In a big allusion to privacy, new versions of Mozilla's Firefox web browser will by default prevent third-party vendors from tracking users' online behavior, Mozilla said Thursday.
Although many popular web browsers like Google (goog) Chrome and Microsoft's (msft) Internet Explorer include options for limiting the amount of data that companies can collect. Users must manually activate these settings. Mozilla, on the other hand, said that it would shut off the ability, which means that users will need to specifically re-enable it to track it.
Mozilla said in a blog post that "many of the drawbacks of unchecked data collection are completely obscure to users and experts," and then cited a message about Cambridge Analytica's Facebook scandal as an example of a privacy breach. Facebook (fb) was heavily criticized by lawmakers for failing to protect user data from the political consulting firm Cambridge Analytica, which received the Facebook data from an academic researcher who had collected it in violation of Facebook's lax policy [1
This spring during a congressional hearing on Facebook's recent privacy mishaps, New Jersey Rep. Frank Pallone asked Facebook CEO Mark Zuckerberg if the company would change its default privacy settings to minimize data collection. Zuckerberg responded without committing, saying that "this is a complex topic that deserves more than a one-word response."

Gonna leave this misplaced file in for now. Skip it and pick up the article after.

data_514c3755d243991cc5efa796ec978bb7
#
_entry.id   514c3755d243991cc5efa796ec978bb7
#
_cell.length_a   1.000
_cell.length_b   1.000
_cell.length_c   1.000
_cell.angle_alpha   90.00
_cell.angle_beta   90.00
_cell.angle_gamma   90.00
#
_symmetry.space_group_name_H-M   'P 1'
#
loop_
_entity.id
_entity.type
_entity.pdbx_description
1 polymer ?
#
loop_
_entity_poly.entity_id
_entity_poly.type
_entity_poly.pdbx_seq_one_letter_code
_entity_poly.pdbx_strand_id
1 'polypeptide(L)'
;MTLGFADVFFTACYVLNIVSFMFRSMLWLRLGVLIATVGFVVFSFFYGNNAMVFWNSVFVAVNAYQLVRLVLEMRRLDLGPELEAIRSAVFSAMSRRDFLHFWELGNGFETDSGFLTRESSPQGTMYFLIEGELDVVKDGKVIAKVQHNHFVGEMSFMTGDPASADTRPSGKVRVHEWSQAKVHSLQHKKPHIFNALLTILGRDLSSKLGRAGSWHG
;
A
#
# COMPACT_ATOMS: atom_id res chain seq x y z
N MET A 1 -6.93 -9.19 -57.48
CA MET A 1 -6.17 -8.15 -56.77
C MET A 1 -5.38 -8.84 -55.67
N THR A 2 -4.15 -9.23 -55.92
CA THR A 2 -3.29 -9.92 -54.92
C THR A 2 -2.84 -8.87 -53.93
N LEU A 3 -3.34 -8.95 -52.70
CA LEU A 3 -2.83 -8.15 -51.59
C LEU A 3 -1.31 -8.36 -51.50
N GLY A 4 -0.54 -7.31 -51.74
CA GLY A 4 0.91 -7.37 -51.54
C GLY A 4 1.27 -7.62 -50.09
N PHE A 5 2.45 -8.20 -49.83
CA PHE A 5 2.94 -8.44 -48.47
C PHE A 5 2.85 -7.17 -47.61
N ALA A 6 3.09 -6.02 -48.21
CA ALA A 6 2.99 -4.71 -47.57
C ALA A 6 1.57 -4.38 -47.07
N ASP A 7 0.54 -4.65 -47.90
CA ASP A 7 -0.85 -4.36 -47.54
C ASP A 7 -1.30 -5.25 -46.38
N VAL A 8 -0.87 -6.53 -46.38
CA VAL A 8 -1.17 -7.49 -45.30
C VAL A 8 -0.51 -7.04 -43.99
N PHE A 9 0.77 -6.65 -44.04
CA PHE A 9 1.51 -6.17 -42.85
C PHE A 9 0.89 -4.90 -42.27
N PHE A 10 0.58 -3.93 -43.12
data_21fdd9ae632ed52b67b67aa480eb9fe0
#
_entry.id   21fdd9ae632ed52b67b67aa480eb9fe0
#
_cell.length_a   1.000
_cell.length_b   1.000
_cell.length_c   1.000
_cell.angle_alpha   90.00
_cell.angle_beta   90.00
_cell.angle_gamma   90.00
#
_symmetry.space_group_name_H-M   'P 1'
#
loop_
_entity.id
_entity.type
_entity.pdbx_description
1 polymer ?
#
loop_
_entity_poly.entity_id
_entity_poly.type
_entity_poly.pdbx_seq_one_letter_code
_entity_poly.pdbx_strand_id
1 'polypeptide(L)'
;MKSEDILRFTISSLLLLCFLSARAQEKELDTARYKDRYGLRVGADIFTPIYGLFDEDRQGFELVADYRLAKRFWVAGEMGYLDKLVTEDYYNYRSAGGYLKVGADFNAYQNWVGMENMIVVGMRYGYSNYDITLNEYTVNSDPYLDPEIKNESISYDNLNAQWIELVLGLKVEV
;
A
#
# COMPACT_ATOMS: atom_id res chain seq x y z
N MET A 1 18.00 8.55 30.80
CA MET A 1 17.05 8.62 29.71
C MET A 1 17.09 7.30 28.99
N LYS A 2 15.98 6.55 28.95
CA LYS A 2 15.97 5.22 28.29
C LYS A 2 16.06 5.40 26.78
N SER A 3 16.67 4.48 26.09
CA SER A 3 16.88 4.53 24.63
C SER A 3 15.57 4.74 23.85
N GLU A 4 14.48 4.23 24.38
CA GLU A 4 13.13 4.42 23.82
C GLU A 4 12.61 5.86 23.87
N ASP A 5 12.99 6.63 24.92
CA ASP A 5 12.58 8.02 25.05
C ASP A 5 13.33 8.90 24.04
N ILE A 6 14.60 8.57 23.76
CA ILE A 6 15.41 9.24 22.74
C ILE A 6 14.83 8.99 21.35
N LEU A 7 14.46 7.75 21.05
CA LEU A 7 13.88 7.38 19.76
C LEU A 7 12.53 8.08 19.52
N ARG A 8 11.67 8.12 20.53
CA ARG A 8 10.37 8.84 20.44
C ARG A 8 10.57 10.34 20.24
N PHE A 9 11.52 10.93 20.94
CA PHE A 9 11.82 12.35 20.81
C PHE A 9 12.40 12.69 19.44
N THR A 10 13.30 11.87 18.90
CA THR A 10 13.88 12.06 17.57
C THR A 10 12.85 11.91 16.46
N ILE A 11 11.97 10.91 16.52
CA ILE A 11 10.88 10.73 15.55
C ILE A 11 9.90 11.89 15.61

Mozilla also said that his efforts to reduce data that third parties could collect via his browser would also combat data. This technique, according to Mozilla, enables companies to "invisibly identify users" about certain attributes and internal settings of their devices that people can not control.
The upcoming Firefox versions also prevent Web pages from automatically entering the computer's software code into the users' computers, which secretly derive computer resources to the cryptocurrency.
Mozilla did not execute as it wants to block the various data gathering schemes it mentioned in its post or specify a specific date for its antidotes (19659002) Get Data Sheet, Fortune's Technology Newsletter  According to website analysis by StatCounter, Google Chrome is the most popular web browser, representing almost 60% of the world's browser market in July. The Safari browser from Apple has 14% market share, followed by the Chinese browser UC Browser (developed by Alibaba Group) with 7%.
Firefox is the fourth most popular Web browser with 5% market share, followed by the Opera browser and the Microsoft Internet Explorer, which have 3.4% and 3% respectively of the market.